In the late 60s, while on location in Africa, Tippi and her then husband Noel Marshall, a movie producer, saw an abandoned game warden's lodge that had been taken over by a pride of lions. The image inspired the two of them to make a film. Noel, who was working as an executive producer on The Exorcist tried to put a deal together while Tippi started collecting lions!

Through the early 1970s, she welcomed unwanted lions and tigers into their Beverley Hills home, mostly unwanted pets and cubs from zoos that couldn't afford to expand. Living with the animals, the family were aiming to become so familiar with them that they wouldn't be attacked when it came to filming.

Ex-circus elephant Timba destroying a boat
After a few accidents, like when lions escape and roam the local residential streets, the family and their 'pets', moved to a large enclosure in Soledad Canyon, not far from where 60s TV series Daktari was filmed (now available from Warner Archives). The idea was to landscape the barren land, planting it with trees to look more like Africa, and building a purpose-built lodge for all the lion action scenes. With the extra acres of land, Tippi and Noel could also take in dozens more rescue animals, including a giant circus elephant. The new animals were written into the script, as were any unusual habits of the lions.

Having accumulated 132 lions, tigers, leopards, cougars and jaguars, filming began in 1976. By this time, Tippi's daughter Melanie Griffith was also getting high-profile credits, helping the publicity of this multi-million dollar production, made outside of the studio system.

Melanie Griffith getting bitten
But the shoot was plagued by disasters: including the compound being damaged by a brush fire, and a flood that washed away cages, hundreds of trees and part of their set. A few escaping animals (we're talking huge male lions) were tragically shot down by panicking police officers.


Several entire camera crews walked out when members of the cast were injured on set, including Tippi breaking a leg, Noel and Melanie receiving nasty bites. Several closer calls and the near scalping of their cameraman made them think the production was cursed. Or maybe they'd bitten off more than they could chew (sorry). The weeks Tippi spent filming the gruelling attack scenes in The Birds were a walk in the park compared to her injuries and heartbreaks making Roar.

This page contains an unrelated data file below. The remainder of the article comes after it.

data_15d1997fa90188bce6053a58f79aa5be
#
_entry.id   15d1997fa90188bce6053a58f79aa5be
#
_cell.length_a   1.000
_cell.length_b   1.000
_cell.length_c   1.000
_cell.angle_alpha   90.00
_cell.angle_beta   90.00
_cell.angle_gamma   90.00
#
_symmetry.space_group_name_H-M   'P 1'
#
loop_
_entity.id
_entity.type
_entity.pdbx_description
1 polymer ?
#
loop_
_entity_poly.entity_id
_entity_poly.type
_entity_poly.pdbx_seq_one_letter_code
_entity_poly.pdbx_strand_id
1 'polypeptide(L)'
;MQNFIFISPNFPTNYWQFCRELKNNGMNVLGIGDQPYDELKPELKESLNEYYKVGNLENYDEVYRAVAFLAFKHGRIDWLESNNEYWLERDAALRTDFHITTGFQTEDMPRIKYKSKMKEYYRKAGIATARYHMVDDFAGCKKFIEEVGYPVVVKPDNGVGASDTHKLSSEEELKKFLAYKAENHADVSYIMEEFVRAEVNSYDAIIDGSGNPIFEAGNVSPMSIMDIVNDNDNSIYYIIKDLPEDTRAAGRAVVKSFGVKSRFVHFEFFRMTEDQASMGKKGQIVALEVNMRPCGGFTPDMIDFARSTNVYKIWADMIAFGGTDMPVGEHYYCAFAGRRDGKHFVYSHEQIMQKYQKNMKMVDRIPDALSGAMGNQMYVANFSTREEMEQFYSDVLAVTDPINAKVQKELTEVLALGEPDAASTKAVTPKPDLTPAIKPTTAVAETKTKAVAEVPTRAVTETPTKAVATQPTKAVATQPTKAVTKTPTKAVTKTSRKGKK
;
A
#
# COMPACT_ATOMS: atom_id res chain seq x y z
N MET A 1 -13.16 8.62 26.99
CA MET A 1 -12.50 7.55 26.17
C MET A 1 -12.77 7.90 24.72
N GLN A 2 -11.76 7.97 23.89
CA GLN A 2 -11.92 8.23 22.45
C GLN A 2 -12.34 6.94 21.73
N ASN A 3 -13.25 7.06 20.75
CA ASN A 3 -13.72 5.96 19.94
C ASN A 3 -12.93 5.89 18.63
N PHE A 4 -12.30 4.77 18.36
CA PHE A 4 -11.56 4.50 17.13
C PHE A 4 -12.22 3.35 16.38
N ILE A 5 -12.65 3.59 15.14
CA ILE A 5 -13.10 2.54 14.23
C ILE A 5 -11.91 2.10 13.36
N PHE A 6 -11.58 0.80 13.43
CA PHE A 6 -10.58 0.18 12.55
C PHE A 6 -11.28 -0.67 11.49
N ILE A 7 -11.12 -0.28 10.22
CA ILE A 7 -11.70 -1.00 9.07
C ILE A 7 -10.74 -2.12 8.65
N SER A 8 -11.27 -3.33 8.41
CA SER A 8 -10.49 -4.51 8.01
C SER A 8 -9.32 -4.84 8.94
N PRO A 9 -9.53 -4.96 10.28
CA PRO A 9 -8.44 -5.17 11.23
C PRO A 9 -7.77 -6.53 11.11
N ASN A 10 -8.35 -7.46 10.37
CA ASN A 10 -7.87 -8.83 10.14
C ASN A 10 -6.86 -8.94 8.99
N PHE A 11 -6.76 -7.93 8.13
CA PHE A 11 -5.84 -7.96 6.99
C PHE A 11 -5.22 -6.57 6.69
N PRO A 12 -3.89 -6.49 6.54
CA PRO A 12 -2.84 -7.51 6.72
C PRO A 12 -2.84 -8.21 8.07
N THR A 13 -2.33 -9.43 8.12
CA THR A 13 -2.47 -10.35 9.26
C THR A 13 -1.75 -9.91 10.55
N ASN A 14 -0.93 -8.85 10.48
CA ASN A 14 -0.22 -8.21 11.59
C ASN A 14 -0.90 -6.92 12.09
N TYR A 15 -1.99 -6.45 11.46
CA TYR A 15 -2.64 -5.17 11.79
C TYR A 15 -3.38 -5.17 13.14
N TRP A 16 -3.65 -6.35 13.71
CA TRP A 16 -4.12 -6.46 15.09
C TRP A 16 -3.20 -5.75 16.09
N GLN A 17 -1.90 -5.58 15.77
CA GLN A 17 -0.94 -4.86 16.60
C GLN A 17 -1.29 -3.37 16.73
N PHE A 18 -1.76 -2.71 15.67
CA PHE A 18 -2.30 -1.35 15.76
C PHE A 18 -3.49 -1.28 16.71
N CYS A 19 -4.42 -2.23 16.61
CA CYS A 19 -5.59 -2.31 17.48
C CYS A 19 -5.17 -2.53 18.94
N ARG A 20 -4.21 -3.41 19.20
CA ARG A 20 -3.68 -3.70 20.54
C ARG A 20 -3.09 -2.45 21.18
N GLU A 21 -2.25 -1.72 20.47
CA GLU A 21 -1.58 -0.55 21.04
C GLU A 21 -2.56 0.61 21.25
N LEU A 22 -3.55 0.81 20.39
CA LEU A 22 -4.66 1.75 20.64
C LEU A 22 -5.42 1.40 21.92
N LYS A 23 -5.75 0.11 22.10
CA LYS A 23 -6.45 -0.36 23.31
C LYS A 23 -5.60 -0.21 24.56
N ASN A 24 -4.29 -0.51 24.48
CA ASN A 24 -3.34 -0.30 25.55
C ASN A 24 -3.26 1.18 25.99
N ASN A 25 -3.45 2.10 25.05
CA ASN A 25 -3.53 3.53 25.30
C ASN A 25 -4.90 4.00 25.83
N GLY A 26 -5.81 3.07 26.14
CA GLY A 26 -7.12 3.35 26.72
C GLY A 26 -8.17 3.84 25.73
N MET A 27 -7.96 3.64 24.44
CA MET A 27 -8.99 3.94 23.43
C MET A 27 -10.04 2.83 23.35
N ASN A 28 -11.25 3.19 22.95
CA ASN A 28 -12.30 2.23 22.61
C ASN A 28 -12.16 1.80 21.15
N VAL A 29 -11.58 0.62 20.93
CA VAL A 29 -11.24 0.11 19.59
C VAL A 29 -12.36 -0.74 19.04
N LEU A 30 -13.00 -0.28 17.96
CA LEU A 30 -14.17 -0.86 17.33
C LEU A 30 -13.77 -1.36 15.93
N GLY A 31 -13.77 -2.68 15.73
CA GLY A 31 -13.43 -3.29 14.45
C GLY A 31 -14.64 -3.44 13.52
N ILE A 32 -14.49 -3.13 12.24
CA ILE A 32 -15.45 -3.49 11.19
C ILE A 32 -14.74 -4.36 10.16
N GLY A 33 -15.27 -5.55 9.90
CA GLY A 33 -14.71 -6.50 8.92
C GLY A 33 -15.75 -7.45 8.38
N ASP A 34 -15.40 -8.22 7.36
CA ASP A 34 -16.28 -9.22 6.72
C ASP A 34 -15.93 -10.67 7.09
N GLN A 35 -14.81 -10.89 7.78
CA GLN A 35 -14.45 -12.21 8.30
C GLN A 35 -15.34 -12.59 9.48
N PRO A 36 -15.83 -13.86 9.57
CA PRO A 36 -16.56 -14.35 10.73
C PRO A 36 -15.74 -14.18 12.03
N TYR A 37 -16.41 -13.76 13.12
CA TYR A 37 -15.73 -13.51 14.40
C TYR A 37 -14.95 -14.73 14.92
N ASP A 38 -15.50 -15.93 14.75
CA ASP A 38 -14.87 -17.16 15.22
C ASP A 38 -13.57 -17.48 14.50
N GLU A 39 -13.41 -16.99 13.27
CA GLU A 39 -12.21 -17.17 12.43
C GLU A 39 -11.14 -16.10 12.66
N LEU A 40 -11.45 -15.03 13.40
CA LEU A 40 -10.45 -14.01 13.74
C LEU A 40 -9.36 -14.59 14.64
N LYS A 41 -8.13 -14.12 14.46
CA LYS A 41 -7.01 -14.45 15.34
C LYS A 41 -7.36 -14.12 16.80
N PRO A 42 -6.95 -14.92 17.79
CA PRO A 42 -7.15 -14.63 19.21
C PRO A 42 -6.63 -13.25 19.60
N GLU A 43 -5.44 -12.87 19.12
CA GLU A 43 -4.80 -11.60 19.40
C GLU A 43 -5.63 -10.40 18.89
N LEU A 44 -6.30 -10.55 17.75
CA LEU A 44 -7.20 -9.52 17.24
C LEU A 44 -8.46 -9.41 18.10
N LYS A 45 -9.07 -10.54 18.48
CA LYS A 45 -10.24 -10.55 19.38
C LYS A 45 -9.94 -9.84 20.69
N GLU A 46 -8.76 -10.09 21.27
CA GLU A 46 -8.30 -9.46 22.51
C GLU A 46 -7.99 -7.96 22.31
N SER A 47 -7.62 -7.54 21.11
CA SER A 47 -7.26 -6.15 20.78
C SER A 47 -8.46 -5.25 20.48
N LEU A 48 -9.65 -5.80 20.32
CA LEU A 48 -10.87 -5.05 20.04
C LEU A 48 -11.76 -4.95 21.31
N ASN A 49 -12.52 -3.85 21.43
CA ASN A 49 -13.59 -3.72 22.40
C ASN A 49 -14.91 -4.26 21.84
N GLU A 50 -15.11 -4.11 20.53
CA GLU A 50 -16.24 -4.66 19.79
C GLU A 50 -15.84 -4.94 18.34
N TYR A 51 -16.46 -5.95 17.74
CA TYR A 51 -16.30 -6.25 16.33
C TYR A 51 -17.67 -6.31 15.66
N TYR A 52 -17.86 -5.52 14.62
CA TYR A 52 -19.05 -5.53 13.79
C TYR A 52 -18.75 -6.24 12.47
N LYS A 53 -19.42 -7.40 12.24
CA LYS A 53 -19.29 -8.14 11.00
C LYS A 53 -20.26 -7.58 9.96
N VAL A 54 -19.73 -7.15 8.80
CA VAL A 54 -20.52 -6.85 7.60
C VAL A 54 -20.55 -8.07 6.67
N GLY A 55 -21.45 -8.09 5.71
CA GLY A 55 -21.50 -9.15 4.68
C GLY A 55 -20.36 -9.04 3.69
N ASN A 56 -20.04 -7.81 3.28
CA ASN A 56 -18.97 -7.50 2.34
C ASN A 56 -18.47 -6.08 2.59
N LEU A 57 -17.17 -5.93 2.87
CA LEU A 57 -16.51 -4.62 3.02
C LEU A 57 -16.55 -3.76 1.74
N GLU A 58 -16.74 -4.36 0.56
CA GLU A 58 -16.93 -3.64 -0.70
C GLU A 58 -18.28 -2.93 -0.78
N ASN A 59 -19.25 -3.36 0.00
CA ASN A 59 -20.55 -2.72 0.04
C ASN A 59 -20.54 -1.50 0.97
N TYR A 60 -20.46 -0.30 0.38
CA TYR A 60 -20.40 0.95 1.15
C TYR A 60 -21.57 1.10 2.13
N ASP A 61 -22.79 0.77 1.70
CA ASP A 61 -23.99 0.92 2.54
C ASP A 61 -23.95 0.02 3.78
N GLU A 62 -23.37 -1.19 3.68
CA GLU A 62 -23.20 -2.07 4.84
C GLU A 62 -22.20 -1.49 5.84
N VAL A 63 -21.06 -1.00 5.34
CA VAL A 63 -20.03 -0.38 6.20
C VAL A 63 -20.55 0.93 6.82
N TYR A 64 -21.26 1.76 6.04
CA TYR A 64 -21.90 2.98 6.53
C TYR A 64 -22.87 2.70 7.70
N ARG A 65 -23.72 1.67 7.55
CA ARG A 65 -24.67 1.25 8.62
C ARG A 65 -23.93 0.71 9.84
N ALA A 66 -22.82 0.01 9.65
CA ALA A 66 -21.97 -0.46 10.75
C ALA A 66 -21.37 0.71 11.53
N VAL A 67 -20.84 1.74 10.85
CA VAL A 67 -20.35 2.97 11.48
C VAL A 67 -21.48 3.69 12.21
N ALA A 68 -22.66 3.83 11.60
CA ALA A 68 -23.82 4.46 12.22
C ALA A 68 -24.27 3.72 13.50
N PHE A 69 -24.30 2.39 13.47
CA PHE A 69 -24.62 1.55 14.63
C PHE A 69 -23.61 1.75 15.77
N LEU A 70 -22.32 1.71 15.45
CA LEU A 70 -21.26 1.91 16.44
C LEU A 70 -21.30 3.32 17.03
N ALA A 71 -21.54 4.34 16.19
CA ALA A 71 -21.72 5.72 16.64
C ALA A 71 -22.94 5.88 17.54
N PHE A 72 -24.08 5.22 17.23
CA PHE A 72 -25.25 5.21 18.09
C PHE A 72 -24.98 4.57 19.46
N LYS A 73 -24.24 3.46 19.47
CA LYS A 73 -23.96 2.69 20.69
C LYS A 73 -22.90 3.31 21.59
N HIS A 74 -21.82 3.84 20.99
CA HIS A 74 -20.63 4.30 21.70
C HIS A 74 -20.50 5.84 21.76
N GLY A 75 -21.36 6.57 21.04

Jan De Bont, with 200 stitches
The cameraman whose scalp had to be stitched back on was Jan De Bont, shooting his first American picture. He survives to go on to work on Cujo (1983), Die Hard (1988) and Basic Instinct (1992), before his brief run as a director that started with Speed (1994) and Twister (1996). Even after that mauling, he completed shooting the picture over the next few years. Respect! It's his coverage that makes the footage so exciting. Tight camera moves shot from close to the action. Too close!


Disasters, injuries and problems with financial backers delayed the film's completion until 1981, by which time 'animal attack' movies were old hat and studios weren't interested in what they saw as an animal-oriented family film. (Times have certainly changed to where we're lucky to get anything but). As a result Roar didn't get released in US cinemas, only in a few countries including the UK, Japan, Germany, Italy and Australia... It was then lost in the huge glut of variable quality VHS and home video releases. I have to say, the poster art I've seen didn't do them any favours either.


Roar wasn't a box office success, and Tippi and Noel's marriage broke up after a decade of stress. Impressively, Tippi stuck with the Shambala reserve and continues to round up and take care of unwanted big cats as a registered charity. The main 'set' and shooting location of Roar is still out there and running tours, thirty years later.


The book, 'The Cats of Shambala' could easily be retitled 'The Making of Roar -the Movie' as it details the project from start to finish, with many photographs of the key players, human and animal. It's an easy but engrossing read, Tippi's love for the animals is clear, as are her keen observations of their behaviour. Lots of hot tips about how not to get attacked by lions. Out of print, secondhand copies are easily available through online stores and eBay.

The movie is still independently owned and proceeds from Roar DVDs continue to help fund the Shambala preserve. The website is here.

More behind-the-scenes photos are in this Flickr account, including shots of the fire, the flood and some of the scars!

If you're near Los Angeles, here are details about visits and tours around Shambala.



1 comment:

  1. This is fantastic. Great article about a very rare but brilliant film

    ReplyDelete